The increase in mussel production is part of industry body Scotland Food and Drink’s ambition to double food production in Scotland by 2030.
So researchers in Scotland have been studying how mussel larvae move to give farmers who raise mussels and other shellfish important information about where and how to grow them.
Discovery: It’s all about the current.
The Institute of Aquaculture at the University of Stirling used genetic testing of mussels in trial sites along the west coast of Scotland, combined with mathematical modeling to understand where mussels grow well.
Research in this area has so far been limited, according to Ph.D. Ana Corrachan-Freille. “Mussel farming was a black box,”he said. “The larvae swim in the water, we let the cables into the sea, and the larvae appear there. When stocks fall, we don’t know why. When the quality drops, we don’t know why.”
The team found that the mussel larvae move in the current from south to north. “We found that a cloud of larvae can travel from the Scottish border near Stranraer to Islay in 30 days. [about 80 miles] for example. Then they attach themselves to a substrate – something solid in the water, which can be ropes – and grow for a year and a half until they start to reproduce. The next generation of larvae is carried by the current from Islay to the Outer Hebrides in 30 days – a lot further because the current is faster there.’
She added: “Knowing where mussels come from and where they go tells us a lot about the best and worst places to farm.”
The researchers worked with the Scottish Marine Science Association as well as mussel farms in various locations on the west coast through the Fishmongers’ Company, Scottish Sea Farms Ltd and the Scottish Seafood Producers’ Association. They found, for example, that larvae from Loch Isle Farm leave the loch but no new larvae arrive, so while the Loch Isle population is self-sustaining, it also contributes to populations elsewhere such as Loch Linne.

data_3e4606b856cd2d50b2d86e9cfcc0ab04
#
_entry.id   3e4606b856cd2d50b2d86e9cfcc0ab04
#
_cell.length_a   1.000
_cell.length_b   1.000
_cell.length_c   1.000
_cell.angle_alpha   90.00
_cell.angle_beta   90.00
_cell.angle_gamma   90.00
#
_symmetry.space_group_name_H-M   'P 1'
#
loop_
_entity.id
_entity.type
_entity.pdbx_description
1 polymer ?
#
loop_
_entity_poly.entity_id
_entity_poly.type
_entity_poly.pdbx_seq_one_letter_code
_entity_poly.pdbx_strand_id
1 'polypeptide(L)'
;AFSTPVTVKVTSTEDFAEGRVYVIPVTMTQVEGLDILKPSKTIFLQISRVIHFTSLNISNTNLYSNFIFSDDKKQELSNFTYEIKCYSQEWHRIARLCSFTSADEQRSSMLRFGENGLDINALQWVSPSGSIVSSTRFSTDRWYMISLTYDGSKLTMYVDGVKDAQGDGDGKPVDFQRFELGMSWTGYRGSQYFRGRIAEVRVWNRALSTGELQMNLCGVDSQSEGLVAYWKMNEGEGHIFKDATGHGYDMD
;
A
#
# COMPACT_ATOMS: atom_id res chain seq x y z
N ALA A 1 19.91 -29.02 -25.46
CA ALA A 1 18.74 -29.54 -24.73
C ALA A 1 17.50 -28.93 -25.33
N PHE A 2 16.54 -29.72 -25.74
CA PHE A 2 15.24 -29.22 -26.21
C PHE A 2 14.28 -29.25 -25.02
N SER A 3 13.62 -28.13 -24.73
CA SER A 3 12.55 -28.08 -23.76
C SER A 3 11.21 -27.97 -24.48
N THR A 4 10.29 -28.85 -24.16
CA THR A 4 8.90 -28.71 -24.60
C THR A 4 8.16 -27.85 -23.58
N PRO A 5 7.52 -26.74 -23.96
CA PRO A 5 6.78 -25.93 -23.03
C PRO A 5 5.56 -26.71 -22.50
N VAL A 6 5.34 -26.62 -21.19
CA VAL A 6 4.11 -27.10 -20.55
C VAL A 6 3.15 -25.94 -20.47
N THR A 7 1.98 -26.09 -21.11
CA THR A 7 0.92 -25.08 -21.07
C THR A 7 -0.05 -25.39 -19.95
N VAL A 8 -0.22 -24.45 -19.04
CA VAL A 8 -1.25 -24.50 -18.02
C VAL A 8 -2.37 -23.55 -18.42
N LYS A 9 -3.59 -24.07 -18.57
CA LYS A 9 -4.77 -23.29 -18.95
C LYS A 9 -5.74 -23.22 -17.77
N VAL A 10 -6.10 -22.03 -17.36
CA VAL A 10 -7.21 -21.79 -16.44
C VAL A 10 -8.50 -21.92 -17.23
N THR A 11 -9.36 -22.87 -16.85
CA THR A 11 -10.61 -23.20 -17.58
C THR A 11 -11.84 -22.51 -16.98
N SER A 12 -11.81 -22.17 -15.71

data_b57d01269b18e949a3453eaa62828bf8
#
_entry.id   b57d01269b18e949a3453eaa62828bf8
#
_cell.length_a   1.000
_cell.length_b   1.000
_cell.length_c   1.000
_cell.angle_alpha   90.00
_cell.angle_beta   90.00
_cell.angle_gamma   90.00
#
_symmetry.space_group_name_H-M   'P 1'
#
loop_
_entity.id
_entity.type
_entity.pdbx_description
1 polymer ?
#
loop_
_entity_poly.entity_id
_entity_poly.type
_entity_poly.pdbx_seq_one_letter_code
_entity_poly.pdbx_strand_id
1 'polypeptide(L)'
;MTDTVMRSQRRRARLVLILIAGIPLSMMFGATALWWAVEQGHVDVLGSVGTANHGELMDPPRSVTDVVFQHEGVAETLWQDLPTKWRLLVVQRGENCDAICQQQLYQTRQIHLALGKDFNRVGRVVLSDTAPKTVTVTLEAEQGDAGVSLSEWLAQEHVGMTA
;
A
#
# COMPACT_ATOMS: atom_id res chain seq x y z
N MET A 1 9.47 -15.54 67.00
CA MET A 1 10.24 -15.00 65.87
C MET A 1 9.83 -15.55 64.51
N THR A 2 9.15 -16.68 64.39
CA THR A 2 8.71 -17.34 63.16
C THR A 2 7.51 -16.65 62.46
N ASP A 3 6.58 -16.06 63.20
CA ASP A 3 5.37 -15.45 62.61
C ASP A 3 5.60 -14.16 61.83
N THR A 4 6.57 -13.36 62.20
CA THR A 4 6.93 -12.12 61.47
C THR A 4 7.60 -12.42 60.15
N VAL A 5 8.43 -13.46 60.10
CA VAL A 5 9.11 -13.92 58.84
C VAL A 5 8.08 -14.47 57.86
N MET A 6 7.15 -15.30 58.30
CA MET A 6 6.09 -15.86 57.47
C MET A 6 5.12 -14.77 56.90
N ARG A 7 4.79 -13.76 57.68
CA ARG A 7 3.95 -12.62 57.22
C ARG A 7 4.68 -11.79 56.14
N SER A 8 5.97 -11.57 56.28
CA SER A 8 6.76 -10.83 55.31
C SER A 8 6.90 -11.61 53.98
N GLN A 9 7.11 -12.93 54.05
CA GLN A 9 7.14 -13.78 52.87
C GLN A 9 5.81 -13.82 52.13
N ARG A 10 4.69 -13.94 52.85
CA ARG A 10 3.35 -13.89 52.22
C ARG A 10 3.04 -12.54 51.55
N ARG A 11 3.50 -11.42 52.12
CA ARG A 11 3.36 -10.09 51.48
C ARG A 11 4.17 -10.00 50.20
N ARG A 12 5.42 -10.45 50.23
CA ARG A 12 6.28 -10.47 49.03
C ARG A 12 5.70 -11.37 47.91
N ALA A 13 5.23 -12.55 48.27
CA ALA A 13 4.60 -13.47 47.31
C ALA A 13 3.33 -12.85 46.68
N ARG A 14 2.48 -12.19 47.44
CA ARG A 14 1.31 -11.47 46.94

The head of Corrochano-Fraile, computational biologist Dr. Michael Beckert, said: “We were amazed at how fast the larvae moved in such a short period of time, and how fragile and vulnerable they were.
“The research shows that if we somehow blocked the flow between Scotland and Northern Ireland or slowed it down, we would lose larvae. Likewise, if we were to pollute the sea there, or somewhere like Lough Lynne, where a lot of fresh larvae wash up, it would have a huge impact. Breeding quality mussels, like anything else, requires as much genetic diversity as possible, so you don’t want to lose fresh genes by messing with the flow or polluting the environment.
“We will need to better understand the effects of climate change, but if the current moved much faster, for example, the larvae could sweep past the Outer Hebrides without stopping at all!”
Forty percent of the UK’s mussels are produced in Scotland, with half grown along the west coast and the rest around Shetland. Growing mussels has little impact on the environment, as they do not require food, grow on ropes and, being bivalves, even clean the water around them.
“This means they are vulnerable to contamination,”Dr. Beckert explained. “They will absorb, for example, heavy metals. If we give them garbage to eat, they keep it. But if these fast-moving waters are clean, so are the mussels.
“It is possible to produce a lot of mussels with very low costs – environmental and economic. The most expensive thing is their harvesting and processing.”
Dr. Beckart added: “This level of detailed oceanographic information is also relevant to other valuable bivalves such as scallops and oysters, and being on a scale of meters rather than kilometers, is even useful for the salmon industry.”
paper,Predictive biophysical models of larval distribution of bivalve molluscs in Scotland, published in Frontiers in Marine Science.
https://www.foodnavigator.com/Article/2022/09/23/scottish-researchers-track-currents-to-new-insights-into-shellfish-farming?utm_source=RSS_Feed&utm_medium=RSS&utm_campaign=RSS Scottish researchers are tracking new knowledge about shellfish farming